Good morning … Open enrollment for the Affordable Care Act begins in nine days.
"Well, what I'm waiting [for] is to hear from President Trump what kind of health care bill he might sign," Senate Majority Leader Mitch McConnell said Sunday on CNN's "State of the Union," when asked whether he'll call a floor vote on the ACA bill sponsored by Sens. Lamar Alexander and Patty Murray.
Behind the scenes: McConnell is by no means the only Senate Republican who's not entirely clear about where Trump stands on this bill. So, what does Trump want?
Don't forget: Alexander-Murray doesn't have to pass on its own. Its ultimate prospects depend largely on what it's attached to and who has the leverage in that process.
State attorneys general and the Trump administration will face off before a federal judge this afternoon in a hearing about the ACA's cost-sharing subsidies.
What's at stake: Trump announced last week that he would quit making the ACA's cost-sharing reduction (CSR) payments. Attorneys general from 18 states sued, saying Trump is obligated to keep that money flowing.
The states also asked for a temporary order forcing Trump to keep making the payments while the broader legal challenge works its way through the system. Today's hearing, before Judge Vince Chhabria, an appointee of former President Obama, will focus on whether to grant that temporary order.
The odds: Anything can happen, but they favor the White House.
The Washington Post flags a potentially major issue complicating the upcoming open enrollment season: People who already have coverage through the ACA's exchanges will be automatically re-enrolled in their existing plan on the last day of the enrollment window — once it's too late to make any changes.
Contrast: In the past, consumers were automatically re-enrolled, then received a notice prompting them to look around for a better deal before open enrollment closed.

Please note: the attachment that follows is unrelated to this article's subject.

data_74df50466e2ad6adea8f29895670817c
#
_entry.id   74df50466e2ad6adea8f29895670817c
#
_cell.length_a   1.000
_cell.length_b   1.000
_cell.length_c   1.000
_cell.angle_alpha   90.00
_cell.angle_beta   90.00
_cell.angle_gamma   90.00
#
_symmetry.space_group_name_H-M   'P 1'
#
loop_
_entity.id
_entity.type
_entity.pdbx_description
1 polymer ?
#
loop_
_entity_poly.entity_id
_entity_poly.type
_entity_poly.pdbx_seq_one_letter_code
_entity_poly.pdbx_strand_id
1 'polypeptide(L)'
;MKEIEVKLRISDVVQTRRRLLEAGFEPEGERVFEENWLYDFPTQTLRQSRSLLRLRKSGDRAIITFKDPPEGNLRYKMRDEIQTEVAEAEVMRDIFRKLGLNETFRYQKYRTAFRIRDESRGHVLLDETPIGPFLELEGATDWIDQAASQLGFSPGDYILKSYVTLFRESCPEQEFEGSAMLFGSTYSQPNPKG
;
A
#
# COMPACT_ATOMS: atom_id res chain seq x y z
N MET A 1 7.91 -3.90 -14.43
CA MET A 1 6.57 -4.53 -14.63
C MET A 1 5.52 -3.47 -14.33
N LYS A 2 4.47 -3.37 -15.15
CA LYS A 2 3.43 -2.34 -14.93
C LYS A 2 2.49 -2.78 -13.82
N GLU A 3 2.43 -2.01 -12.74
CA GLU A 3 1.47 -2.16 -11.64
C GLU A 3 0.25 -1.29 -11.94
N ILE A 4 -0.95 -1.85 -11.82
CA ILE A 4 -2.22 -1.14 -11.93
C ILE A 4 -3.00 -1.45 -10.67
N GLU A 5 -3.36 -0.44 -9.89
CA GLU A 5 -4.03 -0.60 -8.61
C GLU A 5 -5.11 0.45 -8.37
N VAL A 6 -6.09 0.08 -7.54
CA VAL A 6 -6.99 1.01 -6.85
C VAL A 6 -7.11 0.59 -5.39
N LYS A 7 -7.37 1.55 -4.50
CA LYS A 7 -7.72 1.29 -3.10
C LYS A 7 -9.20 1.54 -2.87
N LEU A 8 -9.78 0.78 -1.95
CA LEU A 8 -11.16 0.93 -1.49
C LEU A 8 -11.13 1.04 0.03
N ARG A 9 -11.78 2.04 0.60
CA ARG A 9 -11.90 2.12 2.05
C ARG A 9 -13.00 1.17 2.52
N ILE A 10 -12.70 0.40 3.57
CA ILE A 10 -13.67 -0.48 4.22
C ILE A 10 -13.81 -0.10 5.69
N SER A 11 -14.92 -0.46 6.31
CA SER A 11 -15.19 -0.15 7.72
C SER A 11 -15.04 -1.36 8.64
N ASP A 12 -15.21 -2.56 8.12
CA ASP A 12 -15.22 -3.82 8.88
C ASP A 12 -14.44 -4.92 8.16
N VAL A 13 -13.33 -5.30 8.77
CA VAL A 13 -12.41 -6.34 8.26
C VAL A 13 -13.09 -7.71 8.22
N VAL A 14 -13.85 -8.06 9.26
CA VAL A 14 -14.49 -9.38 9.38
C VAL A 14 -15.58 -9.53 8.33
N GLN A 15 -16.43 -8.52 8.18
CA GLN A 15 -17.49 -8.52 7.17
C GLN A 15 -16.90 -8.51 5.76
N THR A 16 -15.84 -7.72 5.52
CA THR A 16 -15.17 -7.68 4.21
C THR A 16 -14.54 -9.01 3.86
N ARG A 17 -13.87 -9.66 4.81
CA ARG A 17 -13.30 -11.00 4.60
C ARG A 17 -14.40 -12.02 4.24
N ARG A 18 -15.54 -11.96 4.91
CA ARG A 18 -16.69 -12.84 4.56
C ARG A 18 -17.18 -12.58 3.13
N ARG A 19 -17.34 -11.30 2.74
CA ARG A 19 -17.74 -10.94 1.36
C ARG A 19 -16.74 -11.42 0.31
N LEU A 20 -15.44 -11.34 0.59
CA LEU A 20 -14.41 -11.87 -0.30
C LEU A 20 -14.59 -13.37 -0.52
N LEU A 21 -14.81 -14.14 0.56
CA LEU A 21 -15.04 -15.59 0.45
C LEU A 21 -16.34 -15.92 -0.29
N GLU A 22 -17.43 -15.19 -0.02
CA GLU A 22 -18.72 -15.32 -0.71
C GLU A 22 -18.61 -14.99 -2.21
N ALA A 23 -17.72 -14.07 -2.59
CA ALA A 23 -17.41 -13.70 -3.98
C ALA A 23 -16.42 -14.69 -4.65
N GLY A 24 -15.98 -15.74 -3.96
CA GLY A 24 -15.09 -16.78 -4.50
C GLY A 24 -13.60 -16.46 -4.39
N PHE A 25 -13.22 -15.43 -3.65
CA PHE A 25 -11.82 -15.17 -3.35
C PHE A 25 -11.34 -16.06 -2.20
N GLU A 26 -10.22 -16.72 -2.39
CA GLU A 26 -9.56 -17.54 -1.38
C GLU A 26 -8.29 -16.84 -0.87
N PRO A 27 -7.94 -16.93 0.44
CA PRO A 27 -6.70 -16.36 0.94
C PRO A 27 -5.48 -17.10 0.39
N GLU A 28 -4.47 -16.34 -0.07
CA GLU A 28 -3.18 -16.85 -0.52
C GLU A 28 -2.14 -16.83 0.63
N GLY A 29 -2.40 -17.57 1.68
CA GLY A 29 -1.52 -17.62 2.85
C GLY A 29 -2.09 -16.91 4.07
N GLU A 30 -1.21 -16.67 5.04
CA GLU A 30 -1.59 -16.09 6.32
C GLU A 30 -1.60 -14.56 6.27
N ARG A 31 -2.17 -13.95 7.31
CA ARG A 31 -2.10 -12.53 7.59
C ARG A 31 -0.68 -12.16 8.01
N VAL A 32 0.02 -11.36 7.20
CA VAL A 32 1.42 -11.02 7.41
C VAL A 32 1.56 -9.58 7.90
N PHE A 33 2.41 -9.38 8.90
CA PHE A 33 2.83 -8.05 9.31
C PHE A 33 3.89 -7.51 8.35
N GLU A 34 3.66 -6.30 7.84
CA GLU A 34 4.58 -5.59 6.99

Why it matters: In many cases, consumers need to go back through the shopping process to shield themselves from major premium increases — and this year's premium hikes are the biggest the exchanges have seen since they opened.
The ACA stabilization bill from Sens. Lamar Alexander and Patty Murray seems to be falling into the same trap as so much of the ACA debate: People think we're talking about a much bigger part of the health care system than we actually are.
Most of the ACA — and therefore, by definition, most of any effort to stabilize the ACA — dealt only with the individual insurance market (people who buy coverage on their own, rather than getting it from their jobs or the government). But as Kaiser Family Foundation president Drew Altman notes in his latest column, most of the public thinks Alexander-Murray would apply to everyone with health insurance.
The bottom line: It's up to experts and the media to explain Alexander-Murray for what it is — a limited measure that will never give conservatives or liberals everything they want.
What we're watching this week:
Tuesday: Trump will join Senate Republicans' caucus lunch. The official agenda is focused on tax reform, but it wouldn't be too surprising if health comes up, too.
House Energy and Commerce oversight subcommittee hearing on HHS' "public health preparedness and response to the 2017 hurricane season." House Veterans Affairs Committee marks up a bill to expand the "Veterans Choice" program, which covers certain procedures for certain veterans at private, non-VA facilities.
Wednesday: Senate Aging Committee hearing on "working and aging with disabilities." House Energy and Commerce Committee hearing on federal efforts to combat the opioid crisis.
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